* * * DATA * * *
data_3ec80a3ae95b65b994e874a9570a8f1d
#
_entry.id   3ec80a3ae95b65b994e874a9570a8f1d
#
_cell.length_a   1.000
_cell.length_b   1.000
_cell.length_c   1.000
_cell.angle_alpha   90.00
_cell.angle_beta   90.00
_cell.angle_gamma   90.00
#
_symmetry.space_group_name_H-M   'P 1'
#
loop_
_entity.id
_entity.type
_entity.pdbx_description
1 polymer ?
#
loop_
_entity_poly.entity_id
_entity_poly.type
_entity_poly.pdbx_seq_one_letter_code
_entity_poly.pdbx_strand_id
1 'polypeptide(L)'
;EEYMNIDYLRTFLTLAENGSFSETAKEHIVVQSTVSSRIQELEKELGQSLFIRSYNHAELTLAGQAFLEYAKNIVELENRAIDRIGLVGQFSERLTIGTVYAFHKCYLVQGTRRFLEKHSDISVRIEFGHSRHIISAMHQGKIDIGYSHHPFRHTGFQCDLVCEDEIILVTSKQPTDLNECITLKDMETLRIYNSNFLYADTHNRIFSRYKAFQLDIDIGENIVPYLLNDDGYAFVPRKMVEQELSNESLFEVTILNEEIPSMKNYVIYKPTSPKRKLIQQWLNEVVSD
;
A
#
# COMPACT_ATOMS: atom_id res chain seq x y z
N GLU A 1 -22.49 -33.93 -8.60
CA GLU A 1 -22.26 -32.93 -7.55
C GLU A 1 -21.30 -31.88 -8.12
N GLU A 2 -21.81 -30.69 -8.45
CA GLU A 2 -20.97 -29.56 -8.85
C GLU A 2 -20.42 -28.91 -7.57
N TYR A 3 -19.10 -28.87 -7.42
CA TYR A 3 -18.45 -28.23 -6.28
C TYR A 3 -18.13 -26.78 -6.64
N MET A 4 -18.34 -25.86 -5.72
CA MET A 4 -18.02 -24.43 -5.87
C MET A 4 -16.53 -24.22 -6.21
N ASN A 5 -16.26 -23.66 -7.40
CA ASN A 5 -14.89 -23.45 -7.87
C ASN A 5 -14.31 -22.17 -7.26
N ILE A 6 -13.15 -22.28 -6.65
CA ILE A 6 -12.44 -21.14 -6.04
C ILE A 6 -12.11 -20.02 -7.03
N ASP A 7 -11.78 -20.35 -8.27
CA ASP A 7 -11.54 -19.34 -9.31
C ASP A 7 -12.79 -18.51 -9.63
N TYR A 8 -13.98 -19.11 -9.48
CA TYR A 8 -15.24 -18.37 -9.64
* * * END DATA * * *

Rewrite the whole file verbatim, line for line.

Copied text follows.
data_3ec80a3ae95b65b994e874a9570a8f1d
#
_entry.id   3ec80a3ae95b65b994e874a9570a8f1d
#
_cell.length_a   1.000
_cell.length_b   1.000
_cell.length_c   1.000
_cell.angle_alpha   90.00
_cell.angle_beta   90.00
_cell.angle_gamma   90.00
#
_symmetry.space_group_name_H-M   'P 1'
#
loop_
_entity.id
_entity.type
_entity.pdbx_description
1 polymer ?
#
loop_
_entity_poly.entity_id
_entity_poly.type
_entity_poly.pdbx_seq_one_letter_code
_entity_poly.pdbx_strand_id
1 'polypeptide(L)'
;EEYMNIDYLRTFLTLAENGSFSETAKEHIVVQSTVSSRIQELEKELGQSLFIRSYNHAELTLAGQAFLEYAKNIVELENRAIDRIGLVGQFSERLTIGTVYAFHKCYLVQGTRRFLEKHSDISVRIEFGHSRHIISAMHQGKIDIGYSHHPFRHTGFQCDLVCEDEIILVTSKQPTDLNECITLKDMETLRIYNSNFLYADTHNRIFSRYKAFQLDIDIGENIVPYLLNDDGYAFVPRKMVEQELSNESLFEVTILNEEIPSMKNYVIYKPTSPKRKLIQQWLNEVVSD
;
A
#
# COMPACT_ATOMS: atom_id res chain seq x y z
N GLU A 1 -22.49 -33.93 -8.60
CA GLU A 1 -22.26 -32.93 -7.55
C GLU A 1 -21.30 -31.88 -8.12
N GLU A 2 -21.81 -30.69 -8.45
CA GLU A 2 -20.97 -29.56 -8.85
C GLU A 2 -20.42 -28.91 -7.57
N TYR A 3 -19.10 -28.87 -7.42
CA TYR A 3 -18.45 -28.23 -6.28
C TYR A 3 -18.13 -26.78 -6.64
N MET A 4 -18.34 -25.86 -5.72
CA MET A 4 -18.02 -24.43 -5.87
C MET A 4 -16.53 -24.22 -6.21
N ASN A 5 -16.26 -23.66 -7.40
CA ASN A 5 -14.89 -23.45 -7.87
C ASN A 5 -14.31 -22.17 -7.26
N ILE A 6 -13.15 -22.28 -6.65
CA ILE A 6 -12.44 -21.14 -6.04
C ILE A 6 -12.11 -20.02 -7.03
N ASP A 7 -11.78 -20.35 -8.27
CA ASP A 7 -11.54 -19.34 -9.31
C ASP A 7 -12.79 -18.51 -9.63
N TYR A 8 -13.98 -19.11 -9.48
CA TYR A 8 -15.24 -18.37 -9.64